Well, your husband's friend must have a great alternative method! Clicker-training is the most commonly used method with performing animals, but there are many other methods used with domestic animals, with different levels of success, depending on the individual personality of your pet.
I use clicker-training in my work and with my dogs. But not for everything. I use it for finite, definite commands such as sit, drop, down, give and so forth. I use it for other commands such as stay and come, too, but these commands are often very associative with your individual pet, so you may need to modify.
You don't have to use a clicker, you can use a whistle, or another sound that would be alien to what your puppy would naturally hear over the course of it's day. That's the point of a clicker - it's a `bridge' so to speak, it helps the association of deed and reward come faster to animals, so it needs to be a sound that they wouldn't otherwise normally hear (like, for example, your voice).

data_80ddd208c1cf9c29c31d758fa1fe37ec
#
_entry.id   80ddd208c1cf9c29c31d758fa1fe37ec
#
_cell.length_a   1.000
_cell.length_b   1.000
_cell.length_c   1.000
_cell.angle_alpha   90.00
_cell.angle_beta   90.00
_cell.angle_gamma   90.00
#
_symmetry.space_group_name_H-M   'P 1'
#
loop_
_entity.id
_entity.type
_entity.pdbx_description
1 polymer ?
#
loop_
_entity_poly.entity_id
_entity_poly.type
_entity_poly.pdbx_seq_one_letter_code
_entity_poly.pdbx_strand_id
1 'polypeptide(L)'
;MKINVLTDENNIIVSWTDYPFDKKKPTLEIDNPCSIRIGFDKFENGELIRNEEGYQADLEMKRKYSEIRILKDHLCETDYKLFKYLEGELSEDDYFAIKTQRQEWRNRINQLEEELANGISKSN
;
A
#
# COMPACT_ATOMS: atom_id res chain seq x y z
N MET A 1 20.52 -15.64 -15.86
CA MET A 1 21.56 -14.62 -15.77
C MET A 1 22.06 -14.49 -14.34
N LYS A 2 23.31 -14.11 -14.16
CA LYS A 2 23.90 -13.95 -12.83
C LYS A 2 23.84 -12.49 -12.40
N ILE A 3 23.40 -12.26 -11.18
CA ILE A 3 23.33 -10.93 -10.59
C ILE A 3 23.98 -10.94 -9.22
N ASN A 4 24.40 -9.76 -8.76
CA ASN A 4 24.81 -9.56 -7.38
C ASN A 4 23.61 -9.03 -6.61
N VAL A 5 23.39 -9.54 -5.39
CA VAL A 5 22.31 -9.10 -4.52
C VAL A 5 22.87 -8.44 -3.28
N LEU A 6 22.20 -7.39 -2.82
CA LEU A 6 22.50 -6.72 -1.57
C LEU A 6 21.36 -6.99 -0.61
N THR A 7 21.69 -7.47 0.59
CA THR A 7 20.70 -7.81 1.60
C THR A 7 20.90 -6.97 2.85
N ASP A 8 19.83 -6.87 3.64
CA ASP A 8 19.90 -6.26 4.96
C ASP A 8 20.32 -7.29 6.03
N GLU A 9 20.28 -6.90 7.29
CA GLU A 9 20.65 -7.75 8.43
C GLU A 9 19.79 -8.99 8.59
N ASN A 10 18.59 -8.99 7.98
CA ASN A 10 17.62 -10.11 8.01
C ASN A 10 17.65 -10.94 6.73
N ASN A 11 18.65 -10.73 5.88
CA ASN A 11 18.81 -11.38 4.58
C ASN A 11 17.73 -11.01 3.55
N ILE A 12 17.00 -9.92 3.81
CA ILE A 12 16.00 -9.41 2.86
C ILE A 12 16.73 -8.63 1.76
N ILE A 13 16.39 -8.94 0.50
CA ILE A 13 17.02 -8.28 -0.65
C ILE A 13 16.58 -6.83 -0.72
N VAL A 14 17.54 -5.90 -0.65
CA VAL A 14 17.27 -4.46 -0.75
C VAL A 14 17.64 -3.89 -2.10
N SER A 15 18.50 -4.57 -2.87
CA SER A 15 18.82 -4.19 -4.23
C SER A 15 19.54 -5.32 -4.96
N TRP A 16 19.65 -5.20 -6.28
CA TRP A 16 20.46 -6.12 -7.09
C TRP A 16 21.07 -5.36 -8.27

Operant conditioning is an effective, easy-to-learn and safe way of positively training your dog, cat, bird, horse etc. It's also fun and it helps motivate your puppy. There are some wonderful online resources for clicker-training - Karen Pryor's website, for example.
Just remember that dogs are opportunists. They will learn quickly and with enthusiasm when the rewards are right and it is meaningful to them. They will sit naturally through the course of their lives (of course!) but to get them to sit for you they need a good reason to do it - whether it be a toy, a treat, a cuddle, a game of tug-of-war. Until you get them into the habit of obeying you, there needs to be a reward EVERY time. That is why clicker-training can be so effective. They hear the click, they look for the reward, and it motivates them to continue in the behaviours that induced the click in the first place.
My average for clicker-training the most essential and basic of commands - the sit - is six minutes. It's astonishing how fast this method can work for simple commands.
Not only that, it's a really fun and very frustration-free method of training for owners, too, because it's very results-oriented and is easy to learn. And once you get your dog used to the idea of clicker-training, there really isn't anything you can't accomplish with it. Again, there are a number of different and highly effective positive training methods, but this one is one of the best, in my opinion, because of it's simplicity and mostly because of the ease with which it helps you communicate with your dog (or cat, bird, horse etc!).
I cannot recommend it highly enough. Good luck!